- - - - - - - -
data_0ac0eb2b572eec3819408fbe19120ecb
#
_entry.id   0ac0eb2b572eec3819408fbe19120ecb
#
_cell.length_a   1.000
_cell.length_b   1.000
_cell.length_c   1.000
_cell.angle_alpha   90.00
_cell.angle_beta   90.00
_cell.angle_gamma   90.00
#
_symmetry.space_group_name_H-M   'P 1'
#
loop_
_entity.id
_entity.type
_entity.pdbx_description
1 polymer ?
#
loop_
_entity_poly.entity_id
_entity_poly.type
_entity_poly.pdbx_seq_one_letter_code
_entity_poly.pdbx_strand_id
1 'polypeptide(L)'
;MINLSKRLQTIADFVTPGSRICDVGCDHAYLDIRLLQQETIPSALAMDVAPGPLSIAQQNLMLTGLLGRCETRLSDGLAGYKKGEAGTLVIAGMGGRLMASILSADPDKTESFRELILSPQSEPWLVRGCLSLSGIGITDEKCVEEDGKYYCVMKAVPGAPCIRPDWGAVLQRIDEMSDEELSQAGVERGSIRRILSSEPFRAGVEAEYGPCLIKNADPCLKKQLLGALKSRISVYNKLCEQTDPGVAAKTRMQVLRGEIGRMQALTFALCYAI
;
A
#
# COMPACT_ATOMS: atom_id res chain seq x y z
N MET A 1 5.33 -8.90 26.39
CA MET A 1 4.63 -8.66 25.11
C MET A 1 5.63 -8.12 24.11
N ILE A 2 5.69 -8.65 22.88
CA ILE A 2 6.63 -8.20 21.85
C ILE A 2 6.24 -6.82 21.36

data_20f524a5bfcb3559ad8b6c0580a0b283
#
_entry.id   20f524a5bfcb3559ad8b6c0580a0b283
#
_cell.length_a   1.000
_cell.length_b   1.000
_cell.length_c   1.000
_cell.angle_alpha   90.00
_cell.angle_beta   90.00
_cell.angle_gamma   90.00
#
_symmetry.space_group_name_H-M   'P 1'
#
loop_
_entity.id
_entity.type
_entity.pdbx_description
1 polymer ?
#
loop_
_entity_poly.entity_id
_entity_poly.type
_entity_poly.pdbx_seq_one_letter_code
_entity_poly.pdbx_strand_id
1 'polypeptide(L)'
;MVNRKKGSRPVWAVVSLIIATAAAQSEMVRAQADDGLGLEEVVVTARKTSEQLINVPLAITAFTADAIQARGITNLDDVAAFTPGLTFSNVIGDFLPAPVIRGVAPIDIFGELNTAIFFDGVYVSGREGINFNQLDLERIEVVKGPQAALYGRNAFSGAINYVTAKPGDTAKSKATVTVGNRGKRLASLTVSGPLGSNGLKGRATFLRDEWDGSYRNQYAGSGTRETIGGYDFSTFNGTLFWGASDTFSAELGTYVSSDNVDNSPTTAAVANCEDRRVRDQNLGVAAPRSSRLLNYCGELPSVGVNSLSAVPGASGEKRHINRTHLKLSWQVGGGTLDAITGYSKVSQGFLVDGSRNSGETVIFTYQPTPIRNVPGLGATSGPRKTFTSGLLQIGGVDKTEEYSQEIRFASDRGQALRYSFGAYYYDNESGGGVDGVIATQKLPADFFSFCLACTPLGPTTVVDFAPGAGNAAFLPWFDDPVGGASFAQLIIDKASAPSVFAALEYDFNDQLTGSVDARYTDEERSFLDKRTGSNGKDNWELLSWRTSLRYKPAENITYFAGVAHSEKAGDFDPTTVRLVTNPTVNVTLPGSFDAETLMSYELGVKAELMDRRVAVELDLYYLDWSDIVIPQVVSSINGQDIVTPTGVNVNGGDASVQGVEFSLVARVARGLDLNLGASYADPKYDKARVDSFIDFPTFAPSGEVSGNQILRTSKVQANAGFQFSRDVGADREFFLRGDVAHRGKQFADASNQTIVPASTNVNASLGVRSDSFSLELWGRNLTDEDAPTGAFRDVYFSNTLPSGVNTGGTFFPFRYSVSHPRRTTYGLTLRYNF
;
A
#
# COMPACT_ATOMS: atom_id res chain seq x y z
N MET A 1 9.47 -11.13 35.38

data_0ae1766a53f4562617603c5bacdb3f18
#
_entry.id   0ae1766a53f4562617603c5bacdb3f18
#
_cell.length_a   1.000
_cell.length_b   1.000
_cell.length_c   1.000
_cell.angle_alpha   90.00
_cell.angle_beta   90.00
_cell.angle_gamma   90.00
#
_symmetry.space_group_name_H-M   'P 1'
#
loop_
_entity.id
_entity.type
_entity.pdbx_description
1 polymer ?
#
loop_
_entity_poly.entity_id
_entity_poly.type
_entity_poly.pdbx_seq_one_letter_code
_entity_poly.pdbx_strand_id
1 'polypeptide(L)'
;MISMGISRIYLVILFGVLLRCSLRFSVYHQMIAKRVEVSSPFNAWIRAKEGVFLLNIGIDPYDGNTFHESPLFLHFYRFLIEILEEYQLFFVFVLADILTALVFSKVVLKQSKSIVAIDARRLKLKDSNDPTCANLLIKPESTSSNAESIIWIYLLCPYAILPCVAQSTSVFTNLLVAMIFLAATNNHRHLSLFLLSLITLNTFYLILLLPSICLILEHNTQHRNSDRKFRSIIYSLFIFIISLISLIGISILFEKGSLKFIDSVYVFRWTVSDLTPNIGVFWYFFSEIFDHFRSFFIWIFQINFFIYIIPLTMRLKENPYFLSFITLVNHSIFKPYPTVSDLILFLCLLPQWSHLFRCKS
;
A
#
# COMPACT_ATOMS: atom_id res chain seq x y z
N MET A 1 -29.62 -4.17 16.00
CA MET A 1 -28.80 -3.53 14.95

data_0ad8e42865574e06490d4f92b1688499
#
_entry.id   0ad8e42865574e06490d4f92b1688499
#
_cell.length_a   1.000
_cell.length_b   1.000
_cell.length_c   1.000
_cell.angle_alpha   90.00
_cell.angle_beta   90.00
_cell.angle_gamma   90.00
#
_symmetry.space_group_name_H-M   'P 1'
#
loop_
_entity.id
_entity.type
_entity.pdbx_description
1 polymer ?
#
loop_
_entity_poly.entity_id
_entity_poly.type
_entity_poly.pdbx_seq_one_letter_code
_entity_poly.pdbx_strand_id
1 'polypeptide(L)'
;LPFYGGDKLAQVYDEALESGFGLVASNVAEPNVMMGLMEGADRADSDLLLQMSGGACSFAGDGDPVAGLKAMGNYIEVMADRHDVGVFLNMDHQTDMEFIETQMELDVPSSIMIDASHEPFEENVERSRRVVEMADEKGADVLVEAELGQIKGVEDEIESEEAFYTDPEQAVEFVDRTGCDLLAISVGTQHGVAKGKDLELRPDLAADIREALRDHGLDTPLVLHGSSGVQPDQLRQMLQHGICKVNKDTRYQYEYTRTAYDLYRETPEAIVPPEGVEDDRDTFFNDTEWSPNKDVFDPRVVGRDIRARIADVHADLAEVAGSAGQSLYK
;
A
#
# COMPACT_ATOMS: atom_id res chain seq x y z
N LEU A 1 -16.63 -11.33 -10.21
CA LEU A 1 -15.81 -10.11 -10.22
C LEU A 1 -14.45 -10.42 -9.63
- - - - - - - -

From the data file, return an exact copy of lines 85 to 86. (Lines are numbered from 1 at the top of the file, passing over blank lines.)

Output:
1 polymer ?
#